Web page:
The Potential of Patient-Centered Specialty Practice
What is PCSP?
Patient-Centered Specialty Practice (PCSP) is a recognition program from the National Committee for Quality Assurance (NCQA) that went into effect in 2013. The PCSP program was designed in many ways to complement the success of NCQA’s Patient-Centered Medical Home (PCMH) program and expand its reach. The goal of the program is to encourage excellent care coordination by specialty practices in the outpatient setting, leading to less duplication of procedures and fewer hospitalizations.
Much like the PCMH program, the PCSP program focuses on proactive coordination of care, information sharing among clinicians involved in a patient’s care, and a centering of care around the patient (versus around the care setting).
According to the NCQA, “Specialists who achieve NCQA PCSP Recognition will show purchasers (consumers, health plans, employers and government agencies) that they have undergone a rigorous and independent review to assess their capabilities and commitment to excellence in sharing and using information to coordinate care.” What this means practically is that practices that undergo the process will be better placed to meet the challenges of the marketplace.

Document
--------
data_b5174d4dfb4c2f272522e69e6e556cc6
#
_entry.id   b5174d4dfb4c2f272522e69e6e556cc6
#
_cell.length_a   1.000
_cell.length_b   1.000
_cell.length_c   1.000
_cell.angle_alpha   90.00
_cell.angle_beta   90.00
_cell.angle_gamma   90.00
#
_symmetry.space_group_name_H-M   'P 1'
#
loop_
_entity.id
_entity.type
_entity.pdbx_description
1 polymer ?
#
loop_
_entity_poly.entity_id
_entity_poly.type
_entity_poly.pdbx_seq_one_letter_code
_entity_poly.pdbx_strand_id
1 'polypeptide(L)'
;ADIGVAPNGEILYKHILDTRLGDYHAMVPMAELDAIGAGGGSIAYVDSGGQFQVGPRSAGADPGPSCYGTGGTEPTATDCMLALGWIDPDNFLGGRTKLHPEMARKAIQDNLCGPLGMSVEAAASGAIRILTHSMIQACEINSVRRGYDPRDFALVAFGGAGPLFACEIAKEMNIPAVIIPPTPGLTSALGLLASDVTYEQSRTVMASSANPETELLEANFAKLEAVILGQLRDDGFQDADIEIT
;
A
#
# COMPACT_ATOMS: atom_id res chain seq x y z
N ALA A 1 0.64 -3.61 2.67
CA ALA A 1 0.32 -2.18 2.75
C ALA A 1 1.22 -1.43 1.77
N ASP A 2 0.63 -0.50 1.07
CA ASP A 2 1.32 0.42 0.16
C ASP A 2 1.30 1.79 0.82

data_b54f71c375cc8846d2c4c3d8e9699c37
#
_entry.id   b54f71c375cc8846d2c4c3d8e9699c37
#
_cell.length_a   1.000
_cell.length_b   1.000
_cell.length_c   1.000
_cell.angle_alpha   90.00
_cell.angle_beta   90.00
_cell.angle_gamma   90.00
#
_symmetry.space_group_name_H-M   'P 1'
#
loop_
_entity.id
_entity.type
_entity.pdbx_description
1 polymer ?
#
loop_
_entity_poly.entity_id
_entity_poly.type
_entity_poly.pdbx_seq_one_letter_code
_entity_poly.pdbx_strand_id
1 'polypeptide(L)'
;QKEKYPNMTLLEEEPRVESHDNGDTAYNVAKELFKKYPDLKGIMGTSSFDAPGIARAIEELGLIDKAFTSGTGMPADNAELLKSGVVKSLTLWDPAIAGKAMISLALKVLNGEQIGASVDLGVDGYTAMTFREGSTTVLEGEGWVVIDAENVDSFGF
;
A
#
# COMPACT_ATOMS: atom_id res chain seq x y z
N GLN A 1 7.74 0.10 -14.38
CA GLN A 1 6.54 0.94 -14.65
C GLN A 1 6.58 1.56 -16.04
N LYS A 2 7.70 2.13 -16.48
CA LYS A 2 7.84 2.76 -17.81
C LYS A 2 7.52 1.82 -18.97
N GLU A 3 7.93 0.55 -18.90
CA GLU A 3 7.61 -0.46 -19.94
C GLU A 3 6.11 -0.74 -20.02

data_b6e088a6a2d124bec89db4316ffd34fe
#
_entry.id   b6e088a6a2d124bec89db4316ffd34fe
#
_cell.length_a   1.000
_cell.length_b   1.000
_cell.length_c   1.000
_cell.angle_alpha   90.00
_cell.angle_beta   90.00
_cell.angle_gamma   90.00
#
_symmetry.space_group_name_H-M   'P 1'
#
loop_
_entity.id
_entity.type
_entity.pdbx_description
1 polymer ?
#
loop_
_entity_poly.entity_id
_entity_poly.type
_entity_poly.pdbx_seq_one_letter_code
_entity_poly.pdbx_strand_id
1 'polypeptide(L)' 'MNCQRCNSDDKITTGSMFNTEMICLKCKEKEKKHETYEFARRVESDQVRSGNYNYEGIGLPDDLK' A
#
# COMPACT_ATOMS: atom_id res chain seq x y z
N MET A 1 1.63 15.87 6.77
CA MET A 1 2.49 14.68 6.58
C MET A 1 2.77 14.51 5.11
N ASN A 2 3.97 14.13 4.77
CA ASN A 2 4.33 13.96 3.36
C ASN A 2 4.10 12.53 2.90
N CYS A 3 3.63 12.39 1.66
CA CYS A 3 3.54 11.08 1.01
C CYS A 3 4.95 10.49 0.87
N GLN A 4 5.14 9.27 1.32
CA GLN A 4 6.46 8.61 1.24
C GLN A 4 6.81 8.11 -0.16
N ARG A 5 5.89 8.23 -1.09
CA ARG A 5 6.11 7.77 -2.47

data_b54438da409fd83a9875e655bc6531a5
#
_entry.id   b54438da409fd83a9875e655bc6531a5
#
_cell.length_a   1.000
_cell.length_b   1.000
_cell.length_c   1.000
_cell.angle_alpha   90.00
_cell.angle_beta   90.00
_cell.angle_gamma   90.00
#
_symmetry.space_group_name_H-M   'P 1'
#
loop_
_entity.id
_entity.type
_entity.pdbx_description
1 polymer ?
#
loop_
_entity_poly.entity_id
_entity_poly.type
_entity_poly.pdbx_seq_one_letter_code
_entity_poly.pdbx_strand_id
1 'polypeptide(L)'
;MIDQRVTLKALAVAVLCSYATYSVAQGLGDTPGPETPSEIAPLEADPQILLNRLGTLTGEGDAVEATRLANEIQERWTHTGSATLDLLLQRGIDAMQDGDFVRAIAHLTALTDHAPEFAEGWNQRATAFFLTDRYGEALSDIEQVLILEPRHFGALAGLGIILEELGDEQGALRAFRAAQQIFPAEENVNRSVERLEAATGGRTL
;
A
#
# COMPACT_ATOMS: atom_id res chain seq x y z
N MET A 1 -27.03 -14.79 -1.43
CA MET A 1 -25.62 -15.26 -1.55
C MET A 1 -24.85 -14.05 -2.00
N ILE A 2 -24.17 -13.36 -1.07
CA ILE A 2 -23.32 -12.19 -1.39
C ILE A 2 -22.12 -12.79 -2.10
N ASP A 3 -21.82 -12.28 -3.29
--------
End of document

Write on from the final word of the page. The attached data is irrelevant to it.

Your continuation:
The value-based era
With the implementation of the Affordable Care Act, the shifting of costs to consumers, and the advent of large deductibles and consumer-based plans, we have moved swiftly into an era of purchasers looking to obtain “value” for their healthcare dollars. Synonymous with value is “quality” and patients are being both incentivized and penalized based on the healthcare provider choices that they make. For example, certain employers and payers will waive all cost sharing (copays, deductibles) for patients in certain networks that choose to receive their care from PCMH-recognized practices. Conversely, patients may face higher copays and cost sharing percentages for not going to PCMH practices where there is availability to do so.
Additionally, just about all physicians in many payer networks are being “graded” based on their ability to meet quality, efficiency, and cost metrics (check out United Healthcare’s Premium Designation Program, Aetna’s Aexcel Program, or Cigna’s Care Designation Program). These grades affect cost-sharing the same way that PCMH-based benefit design does; if a patient chooses to go to a physician who has a low score, that patient may have a greater financial cost share because of it.
However, while the PCSP Program has been in place for a couple of years now, payers have been slow to recognize this program to the same extent as they now recognize PCMH. It took approximately three to five years for most payers to recognize PCMH and I expect it will take the same for PCSP to be as widely recognized.
The potential of PCSP